Cameron Tringale was disqualified from the PGA Championship on Friday for one of the most painful of reasons.
He signed a wrong scorecard.
The error wasn’t discovered when a snitch spotted something on TV — that doesn’t happen anymore. To his credit, he self-reported the mistake at TPC Harding Park after he realized it.
But per golf’s rules, that credit doesn’t earn him much beyond a pat on the back. A clerical error resulted in Tringale being disqualified from a major.
Tringale recognized mistake over lunch
According to Golf Digest, Tringale realized the mistake while checking the leaderboard on his phone as he ate lunch after his round. Sitting at 1-over par after two rounds — or so he thought — Tringale was sweating the cut line.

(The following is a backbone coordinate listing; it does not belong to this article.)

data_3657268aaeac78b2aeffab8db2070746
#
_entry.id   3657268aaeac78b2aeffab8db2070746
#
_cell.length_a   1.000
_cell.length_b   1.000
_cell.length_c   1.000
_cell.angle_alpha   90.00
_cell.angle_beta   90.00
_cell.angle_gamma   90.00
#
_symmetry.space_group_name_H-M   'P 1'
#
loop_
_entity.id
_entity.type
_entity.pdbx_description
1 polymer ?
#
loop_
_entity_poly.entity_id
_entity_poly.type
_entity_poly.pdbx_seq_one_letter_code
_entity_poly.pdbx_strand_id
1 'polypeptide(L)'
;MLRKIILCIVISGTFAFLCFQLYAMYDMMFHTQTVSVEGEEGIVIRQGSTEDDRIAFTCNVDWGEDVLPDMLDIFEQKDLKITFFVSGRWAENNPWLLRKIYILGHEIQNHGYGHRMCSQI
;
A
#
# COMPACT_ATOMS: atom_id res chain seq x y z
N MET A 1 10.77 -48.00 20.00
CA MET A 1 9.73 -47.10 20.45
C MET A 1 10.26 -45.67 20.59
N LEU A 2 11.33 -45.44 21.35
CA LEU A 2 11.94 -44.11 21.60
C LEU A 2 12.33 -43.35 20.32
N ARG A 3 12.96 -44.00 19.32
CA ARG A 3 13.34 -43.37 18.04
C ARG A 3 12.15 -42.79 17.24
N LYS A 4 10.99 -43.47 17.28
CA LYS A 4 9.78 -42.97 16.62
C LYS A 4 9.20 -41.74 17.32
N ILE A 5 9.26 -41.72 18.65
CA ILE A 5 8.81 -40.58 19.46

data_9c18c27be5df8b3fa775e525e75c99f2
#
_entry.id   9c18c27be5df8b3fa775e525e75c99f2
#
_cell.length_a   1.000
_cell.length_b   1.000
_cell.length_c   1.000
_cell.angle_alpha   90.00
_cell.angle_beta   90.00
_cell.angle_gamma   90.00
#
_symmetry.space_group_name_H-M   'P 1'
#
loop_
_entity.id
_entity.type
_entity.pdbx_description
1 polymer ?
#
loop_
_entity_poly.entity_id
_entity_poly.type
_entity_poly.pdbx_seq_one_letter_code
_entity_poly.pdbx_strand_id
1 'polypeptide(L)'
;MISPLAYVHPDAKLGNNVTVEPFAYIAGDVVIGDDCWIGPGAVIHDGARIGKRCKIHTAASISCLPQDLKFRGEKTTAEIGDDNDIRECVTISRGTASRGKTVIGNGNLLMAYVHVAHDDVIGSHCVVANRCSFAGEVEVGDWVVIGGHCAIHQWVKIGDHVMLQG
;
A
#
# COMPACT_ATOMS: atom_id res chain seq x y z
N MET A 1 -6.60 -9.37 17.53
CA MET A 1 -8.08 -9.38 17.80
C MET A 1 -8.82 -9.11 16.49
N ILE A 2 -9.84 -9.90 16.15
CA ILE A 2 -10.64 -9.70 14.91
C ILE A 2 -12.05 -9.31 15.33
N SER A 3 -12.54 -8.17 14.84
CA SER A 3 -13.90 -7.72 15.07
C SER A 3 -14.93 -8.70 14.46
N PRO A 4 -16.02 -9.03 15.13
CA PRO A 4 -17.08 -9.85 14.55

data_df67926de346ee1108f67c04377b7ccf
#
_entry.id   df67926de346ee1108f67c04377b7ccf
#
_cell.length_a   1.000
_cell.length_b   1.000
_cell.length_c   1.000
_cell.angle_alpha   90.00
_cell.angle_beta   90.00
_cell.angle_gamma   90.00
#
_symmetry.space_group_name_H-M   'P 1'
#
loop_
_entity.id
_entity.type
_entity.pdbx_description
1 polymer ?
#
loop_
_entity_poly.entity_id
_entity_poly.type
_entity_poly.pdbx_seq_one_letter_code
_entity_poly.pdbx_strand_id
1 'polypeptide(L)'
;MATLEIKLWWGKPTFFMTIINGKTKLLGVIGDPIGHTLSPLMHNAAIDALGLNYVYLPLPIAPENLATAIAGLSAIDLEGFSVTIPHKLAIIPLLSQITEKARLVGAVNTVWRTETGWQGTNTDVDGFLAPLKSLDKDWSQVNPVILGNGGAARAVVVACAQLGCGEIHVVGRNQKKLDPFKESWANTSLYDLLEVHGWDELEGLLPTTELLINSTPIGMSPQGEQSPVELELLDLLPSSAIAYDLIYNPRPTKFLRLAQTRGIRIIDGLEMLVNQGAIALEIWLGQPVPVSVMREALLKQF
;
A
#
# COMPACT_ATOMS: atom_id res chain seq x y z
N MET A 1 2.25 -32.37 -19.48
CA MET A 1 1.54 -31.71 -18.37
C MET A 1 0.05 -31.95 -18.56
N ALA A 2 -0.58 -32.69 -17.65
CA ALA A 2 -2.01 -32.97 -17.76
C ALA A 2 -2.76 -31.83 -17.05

When he realized that he signed for a 3 on the par 3 eighth hole instead of the bogey 4 he actually scored, that sweat was over. He reported the error to officials and was promptly disqualified.
If there’s any solace for Tringale, his true score of 2-over doesn’t look good enough to make the weekend anyway.
But having a DQ next to your name can’t be a great feeling — especially when it’s your second.
This sounds familiar
Tringale made a similar mistake at the 2014 PGA Championship at Valhalla. He self-reported then too, just a week later when he believed he missed counting a stroke on a tap-in putt.
“Realizing that there could be the slightest doubt that the swing over the ball should have been recorded as a stroke, I spoke with the PGA of America and shared with them my conclusion that the stroke should have been recorded,” Tringale said in 2014.
That mistake proved more costly. His error at Valhalla arrived on a Sunday that concluded with a T-36 finish and a $53,000 payday.
Instead he posted a DQ.
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